I'd like to think that all my books have green awareness in their DNA, but for The Great Big Green Week, which runs from 10th - 18th June this year, here are four that I'd like to focus on.

Lob brings the timeless figure of the Green Man into the modern world - as Lob, the unseen garden helper of Lucy's Grandpa Will. Lucy longs and longs to be one of the special people who can see Lob - but when Grandpa's cottage is put up for sale, and Lob must take to the roads in search of his next place to stay, Lucy thinks she's lost him for ever ...


'A deep sense of the passage of the seasons .. a love song to imagining, understanding, breathing and living in harmony with the natural world.'  Kevin Crossley-Holland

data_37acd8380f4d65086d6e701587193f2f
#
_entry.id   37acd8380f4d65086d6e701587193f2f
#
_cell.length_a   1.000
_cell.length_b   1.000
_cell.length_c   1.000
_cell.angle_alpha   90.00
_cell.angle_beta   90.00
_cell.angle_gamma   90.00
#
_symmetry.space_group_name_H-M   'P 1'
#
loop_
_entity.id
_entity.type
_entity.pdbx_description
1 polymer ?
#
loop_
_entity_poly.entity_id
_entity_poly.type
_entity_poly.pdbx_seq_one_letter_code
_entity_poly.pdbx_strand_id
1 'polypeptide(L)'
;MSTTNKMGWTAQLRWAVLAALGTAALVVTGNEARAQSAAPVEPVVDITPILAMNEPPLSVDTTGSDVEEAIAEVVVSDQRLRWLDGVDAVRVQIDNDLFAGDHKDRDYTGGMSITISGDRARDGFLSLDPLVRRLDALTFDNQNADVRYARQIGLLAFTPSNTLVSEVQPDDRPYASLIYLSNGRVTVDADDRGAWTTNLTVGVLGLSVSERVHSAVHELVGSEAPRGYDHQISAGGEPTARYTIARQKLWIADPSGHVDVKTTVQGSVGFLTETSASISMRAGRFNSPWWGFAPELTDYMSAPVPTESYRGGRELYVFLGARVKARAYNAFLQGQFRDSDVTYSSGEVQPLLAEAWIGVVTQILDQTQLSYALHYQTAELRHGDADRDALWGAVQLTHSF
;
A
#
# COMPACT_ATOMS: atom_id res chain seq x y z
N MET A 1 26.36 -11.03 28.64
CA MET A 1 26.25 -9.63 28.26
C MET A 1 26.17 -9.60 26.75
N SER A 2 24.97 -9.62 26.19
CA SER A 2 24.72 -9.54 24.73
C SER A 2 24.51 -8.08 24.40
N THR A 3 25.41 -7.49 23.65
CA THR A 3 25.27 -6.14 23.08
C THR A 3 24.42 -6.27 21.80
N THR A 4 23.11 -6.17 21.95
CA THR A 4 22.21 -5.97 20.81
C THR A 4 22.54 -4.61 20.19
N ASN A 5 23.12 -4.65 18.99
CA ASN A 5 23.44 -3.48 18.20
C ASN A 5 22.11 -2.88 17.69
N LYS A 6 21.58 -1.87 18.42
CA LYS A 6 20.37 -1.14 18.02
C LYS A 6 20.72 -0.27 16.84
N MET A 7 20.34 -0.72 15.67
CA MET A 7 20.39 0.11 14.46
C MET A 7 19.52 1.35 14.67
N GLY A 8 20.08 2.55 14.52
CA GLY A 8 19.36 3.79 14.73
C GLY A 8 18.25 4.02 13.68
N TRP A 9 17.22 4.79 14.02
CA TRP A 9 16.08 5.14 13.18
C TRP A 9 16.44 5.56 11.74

For age 7+. Copies can be ordered here from



The Treasure House was inspired by my experiences as volunteer in a charity shop and my realisation that the shop served as a kind of sanctuary for some of its customers and volunteers.

When Nina's Mum suddenly and inexplicably disappears, Nina finds clues, solace and new friendships at the charity shop run by her great-aunts. There's much about community support, kindness and empathy - and the fun of upcycling!


"Linda Newbery vividly creates the atmosphere of a delightfully shabby second hand shop full of intriguing treasures and idiosyncratic customers, in this charming story."  Booktrust


For age about 10+. Copies can be ordered here from